As you travel through endless unknown towns and cities, you end up getting “off the backpacker trail”. This only serves to make you a more raw and real traveller in my opinion, as you gain more and more local friends and go weeks without seeing a foreigner, or fellow backpacker.
A few years back in Taiwan, I was travelling the country with my local friend Eva Chung. If I wanted to bargain things down on my own, for sure I could. If I wanted to find out the price of things on my own, I also could. But there is one thing the locals know. They always know: The normal expected price of things.
So rather than rock up to a market stall in the city of Kaohsiung and buy a packet of dragon fruit, bargain it down and walk away thinking you were onto a winner, I thought “no, I’ll ask Eva”. I asked Eva what price a packet of dragon fruit should be. She told me what she would pay and I went along with it. You can test this type of thing easily in a few ways.
1. Leave your local friend hanging around in the background and go up to the market stall yourself to ask the price. (You already have an idea in your head about how much it should be based on your friends knowledge). If the price quoted is above what your friend would pay, you’re being ripped off. After you bargain to no avail, let your friend walk up separately and ask the price. She’s local. She’ll get it for the real price. Then you turn up and talk to your friend and suddenly the market stall guy looks like an asshole. He probably is one. But you got the product for the correct price. You asked the locals. You trusted your friend.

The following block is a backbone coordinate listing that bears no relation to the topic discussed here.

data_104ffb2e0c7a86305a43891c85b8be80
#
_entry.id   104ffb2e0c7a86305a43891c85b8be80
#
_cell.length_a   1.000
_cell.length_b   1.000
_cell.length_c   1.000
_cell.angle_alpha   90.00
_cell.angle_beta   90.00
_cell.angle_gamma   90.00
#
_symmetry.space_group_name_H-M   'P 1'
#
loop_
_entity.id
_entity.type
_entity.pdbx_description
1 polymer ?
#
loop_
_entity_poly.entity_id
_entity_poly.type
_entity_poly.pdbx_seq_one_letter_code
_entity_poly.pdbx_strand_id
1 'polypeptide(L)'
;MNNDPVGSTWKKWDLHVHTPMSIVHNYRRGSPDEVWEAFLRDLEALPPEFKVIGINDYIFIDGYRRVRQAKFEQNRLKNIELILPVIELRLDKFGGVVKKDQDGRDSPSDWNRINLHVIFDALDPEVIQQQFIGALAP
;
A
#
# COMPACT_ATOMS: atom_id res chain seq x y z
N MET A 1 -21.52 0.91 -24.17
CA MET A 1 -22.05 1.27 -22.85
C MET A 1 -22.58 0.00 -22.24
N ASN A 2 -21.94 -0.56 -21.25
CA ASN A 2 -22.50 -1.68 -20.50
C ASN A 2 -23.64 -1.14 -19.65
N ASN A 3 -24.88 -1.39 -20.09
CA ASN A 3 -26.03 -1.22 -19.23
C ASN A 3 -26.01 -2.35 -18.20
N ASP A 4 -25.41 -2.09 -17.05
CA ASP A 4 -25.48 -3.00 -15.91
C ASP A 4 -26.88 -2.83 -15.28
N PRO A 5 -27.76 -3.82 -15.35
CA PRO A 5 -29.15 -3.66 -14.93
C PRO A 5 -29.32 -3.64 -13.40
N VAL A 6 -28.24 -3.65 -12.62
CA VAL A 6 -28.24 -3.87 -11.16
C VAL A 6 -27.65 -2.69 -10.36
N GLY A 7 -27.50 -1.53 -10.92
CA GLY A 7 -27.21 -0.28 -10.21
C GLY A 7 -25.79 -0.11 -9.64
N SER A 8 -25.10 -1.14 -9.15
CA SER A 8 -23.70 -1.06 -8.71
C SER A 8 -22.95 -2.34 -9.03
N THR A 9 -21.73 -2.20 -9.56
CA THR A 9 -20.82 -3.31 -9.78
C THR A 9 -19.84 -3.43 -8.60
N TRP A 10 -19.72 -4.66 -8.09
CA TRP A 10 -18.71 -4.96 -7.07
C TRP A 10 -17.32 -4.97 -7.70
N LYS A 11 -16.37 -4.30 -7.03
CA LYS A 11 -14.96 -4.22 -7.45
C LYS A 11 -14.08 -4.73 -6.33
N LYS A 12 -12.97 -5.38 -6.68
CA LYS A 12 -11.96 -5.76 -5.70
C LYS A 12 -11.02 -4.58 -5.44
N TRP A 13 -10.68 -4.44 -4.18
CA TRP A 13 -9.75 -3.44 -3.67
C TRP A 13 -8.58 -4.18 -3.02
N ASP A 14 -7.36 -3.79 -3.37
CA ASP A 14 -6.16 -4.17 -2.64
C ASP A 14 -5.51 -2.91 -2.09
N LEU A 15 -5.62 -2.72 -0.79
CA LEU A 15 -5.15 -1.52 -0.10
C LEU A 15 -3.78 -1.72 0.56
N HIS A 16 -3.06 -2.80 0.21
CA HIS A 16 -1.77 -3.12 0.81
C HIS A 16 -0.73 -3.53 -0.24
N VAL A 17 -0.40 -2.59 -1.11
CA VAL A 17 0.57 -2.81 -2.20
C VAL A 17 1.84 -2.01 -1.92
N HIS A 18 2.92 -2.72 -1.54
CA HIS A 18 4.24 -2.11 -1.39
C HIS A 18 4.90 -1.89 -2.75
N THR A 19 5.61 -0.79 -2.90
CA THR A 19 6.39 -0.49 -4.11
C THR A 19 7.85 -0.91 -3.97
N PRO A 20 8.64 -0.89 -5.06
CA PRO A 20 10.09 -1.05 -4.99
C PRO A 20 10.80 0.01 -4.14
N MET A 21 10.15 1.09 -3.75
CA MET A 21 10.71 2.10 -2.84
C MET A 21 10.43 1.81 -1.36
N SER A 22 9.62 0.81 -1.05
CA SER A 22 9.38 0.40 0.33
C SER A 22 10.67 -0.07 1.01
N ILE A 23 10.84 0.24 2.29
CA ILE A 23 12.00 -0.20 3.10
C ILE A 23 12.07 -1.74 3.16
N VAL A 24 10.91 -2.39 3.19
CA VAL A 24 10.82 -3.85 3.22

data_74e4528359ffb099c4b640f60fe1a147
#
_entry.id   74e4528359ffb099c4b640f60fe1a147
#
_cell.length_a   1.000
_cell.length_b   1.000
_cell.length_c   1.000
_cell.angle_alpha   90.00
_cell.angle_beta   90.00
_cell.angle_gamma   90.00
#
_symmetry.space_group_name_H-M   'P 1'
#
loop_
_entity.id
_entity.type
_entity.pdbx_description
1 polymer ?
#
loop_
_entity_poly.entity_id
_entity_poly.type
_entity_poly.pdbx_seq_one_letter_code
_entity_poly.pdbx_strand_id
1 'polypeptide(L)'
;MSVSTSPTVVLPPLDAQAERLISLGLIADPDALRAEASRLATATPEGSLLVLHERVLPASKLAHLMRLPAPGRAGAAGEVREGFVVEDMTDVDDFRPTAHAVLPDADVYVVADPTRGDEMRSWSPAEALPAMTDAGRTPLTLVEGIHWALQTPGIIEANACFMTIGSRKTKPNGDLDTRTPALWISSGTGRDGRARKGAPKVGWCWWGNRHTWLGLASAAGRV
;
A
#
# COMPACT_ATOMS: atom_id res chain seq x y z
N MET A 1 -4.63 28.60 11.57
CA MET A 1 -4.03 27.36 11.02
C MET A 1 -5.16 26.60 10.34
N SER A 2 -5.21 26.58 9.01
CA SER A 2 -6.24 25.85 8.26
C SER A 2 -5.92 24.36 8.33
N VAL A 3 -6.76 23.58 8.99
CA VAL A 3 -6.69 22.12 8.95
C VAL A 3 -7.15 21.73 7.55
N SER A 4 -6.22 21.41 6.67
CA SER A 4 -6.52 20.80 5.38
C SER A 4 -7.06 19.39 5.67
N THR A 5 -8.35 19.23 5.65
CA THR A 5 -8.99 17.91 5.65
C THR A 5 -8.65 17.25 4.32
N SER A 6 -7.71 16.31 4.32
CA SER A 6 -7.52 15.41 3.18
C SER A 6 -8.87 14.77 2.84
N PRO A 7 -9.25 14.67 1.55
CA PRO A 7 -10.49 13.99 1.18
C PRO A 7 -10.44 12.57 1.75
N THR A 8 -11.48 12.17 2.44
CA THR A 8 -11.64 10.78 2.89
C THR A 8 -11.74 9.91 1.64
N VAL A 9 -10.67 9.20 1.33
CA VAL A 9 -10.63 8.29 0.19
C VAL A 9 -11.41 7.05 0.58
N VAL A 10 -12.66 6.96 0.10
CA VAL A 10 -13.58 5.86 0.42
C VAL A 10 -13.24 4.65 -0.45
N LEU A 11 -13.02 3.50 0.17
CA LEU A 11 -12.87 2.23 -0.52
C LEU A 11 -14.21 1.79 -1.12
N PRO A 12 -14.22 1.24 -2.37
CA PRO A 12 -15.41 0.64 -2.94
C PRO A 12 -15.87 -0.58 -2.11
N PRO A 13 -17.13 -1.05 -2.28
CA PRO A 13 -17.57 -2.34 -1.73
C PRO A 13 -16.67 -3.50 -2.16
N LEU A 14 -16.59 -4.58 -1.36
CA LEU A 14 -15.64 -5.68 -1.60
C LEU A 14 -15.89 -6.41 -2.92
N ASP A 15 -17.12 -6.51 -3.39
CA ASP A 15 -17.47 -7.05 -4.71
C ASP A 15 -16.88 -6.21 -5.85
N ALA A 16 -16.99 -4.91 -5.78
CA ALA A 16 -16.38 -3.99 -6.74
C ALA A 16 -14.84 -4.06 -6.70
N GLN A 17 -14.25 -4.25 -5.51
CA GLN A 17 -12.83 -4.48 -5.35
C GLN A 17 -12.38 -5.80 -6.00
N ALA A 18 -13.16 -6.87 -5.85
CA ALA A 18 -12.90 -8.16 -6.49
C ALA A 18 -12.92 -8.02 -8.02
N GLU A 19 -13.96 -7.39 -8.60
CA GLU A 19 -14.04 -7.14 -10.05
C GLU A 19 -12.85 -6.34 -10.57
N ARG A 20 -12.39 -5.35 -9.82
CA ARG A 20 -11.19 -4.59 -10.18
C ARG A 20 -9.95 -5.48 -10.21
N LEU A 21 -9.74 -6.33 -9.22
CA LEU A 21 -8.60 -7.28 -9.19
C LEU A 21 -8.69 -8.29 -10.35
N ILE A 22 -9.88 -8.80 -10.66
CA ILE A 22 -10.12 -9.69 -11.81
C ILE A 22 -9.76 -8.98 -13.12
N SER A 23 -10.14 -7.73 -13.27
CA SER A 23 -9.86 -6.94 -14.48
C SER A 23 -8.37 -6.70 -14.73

2. Get your friend to go to a number of market stalls and check the average price, after bargaining. You’ll save money probably by getting your local friend to buy them for you. Eva is Taiwanese – she looks local. She speaks the language. She knows the score. Backpacker Jonny Blair is Northern Irish. He looks foreigner. He thinks he knows the score, but he gets ripped off. Probably just because he is foreign. Of course some foreigners that speak the local language may impress the locals even more to the point they even get it cheaper!! That’s happened before as well. But in this instance, in Taiwan, I would have been ripped off had I not been with Eva. From now on, before I buy anything in a new town, city or country, I always ask a local (be it a friend, a hostel mate, a hostel worker, a person in the street etc.) what price I should pay for something. It’s not going to make you a millionaire. I know that, but you’ll save a few pennies here and there, you’ll meet some locals, you’ll almost become part of the culture for a while and you’ll be content. Ask the locals. The locals know. They always know. Trust them 😉